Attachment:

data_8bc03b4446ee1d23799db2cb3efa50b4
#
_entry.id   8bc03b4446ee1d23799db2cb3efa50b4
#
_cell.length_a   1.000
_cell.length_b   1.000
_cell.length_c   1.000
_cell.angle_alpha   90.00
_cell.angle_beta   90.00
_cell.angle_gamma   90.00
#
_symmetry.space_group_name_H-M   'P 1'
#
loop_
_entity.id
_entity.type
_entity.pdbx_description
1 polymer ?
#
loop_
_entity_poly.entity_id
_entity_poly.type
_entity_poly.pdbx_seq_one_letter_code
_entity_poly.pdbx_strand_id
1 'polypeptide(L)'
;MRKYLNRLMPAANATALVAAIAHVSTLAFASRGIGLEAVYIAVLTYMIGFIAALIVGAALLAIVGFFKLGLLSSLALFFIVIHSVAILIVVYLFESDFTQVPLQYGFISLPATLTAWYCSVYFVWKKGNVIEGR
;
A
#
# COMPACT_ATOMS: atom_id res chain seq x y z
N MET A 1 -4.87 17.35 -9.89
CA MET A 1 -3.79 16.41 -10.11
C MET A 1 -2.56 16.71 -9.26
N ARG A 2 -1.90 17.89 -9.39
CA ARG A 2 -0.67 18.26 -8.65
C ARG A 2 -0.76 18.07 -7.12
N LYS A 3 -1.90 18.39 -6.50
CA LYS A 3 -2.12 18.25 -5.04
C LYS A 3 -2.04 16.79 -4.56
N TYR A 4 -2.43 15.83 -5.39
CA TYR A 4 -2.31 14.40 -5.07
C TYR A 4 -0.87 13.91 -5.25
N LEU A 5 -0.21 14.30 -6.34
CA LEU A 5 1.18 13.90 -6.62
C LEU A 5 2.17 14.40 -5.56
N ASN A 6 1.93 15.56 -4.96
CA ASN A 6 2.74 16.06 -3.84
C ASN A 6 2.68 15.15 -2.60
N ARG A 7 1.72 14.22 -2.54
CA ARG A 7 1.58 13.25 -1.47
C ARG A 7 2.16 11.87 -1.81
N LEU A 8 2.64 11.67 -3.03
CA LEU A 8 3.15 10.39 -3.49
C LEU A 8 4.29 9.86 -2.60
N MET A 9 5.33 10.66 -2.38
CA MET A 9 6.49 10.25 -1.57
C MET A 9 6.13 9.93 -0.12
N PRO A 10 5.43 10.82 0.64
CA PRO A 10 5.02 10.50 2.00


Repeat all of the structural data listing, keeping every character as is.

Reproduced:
data_8bc03b4446ee1d23799db2cb3efa50b4
#
_entry.id   8bc03b4446ee1d23799db2cb3efa50b4
#
_cell.length_a   1.000
_cell.length_b   1.000
_cell.length_c   1.000
_cell.angle_alpha   90.00
_cell.angle_beta   90.00
_cell.angle_gamma   90.00
#
_symmetry.space_group_name_H-M   'P 1'
#
loop_
_entity.id
_entity.type
_entity.pdbx_description
1 polymer ?
#
loop_
_entity_poly.entity_id
_entity_poly.type
_entity_poly.pdbx_seq_one_letter_code
_entity_poly.pdbx_strand_id
1 'polypeptide(L)'
;MRKYLNRLMPAANATALVAAIAHVSTLAFASRGIGLEAVYIAVLTYMIGFIAALIVGAALLAIVGFFKLGLLSSLALFFIVIHSVAILIVVYLFESDFTQVPLQYGFISLPATLTAWYCSVYFVWKKGNVIEGR
;
A
#
# COMPACT_ATOMS: atom_id res chain seq x y z
N MET A 1 -4.87 17.35 -9.89
CA MET A 1 -3.79 16.41 -10.11
C MET A 1 -2.56 16.71 -9.26
N ARG A 2 -1.90 17.89 -9.39
CA ARG A 2 -0.67 18.26 -8.65
C ARG A 2 -0.76 18.07 -7.12
N LYS A 3 -1.90 18.39 -6.50
CA LYS A 3 -2.12 18.25 -5.04
C LYS A 3 -2.04 16.79 -4.56
N TYR A 4 -2.43 15.83 -5.39
CA TYR A 4 -2.31 14.40 -5.07
C TYR A 4 -0.87 13.91 -5.25
N LEU A 5 -0.21 14.30 -6.34
CA LEU A 5 1.18 13.90 -6.62
C LEU A 5 2.17 14.40 -5.56
N ASN A 6 1.93 15.56 -4.96
CA ASN A 6 2.74 16.06 -3.84
C ASN A 6 2.68 15.15 -2.60
N ARG A 7 1.72 14.22 -2.54
CA ARG A 7 1.58 13.25 -1.47
C ARG A 7 2.16 11.87 -1.81
N LEU A 8 2.64 11.67 -3.03
CA LEU A 8 3.15 10.39 -3.49
C LEU A 8 4.29 9.86 -2.60
N MET A 9 5.33 10.66 -2.38
CA MET A 9 6.49 10.25 -1.57
C MET A 9 6.13 9.93 -0.12
N PRO A 10 5.43 10.82 0.64
CA PRO A 10 5.02 10.50 2.00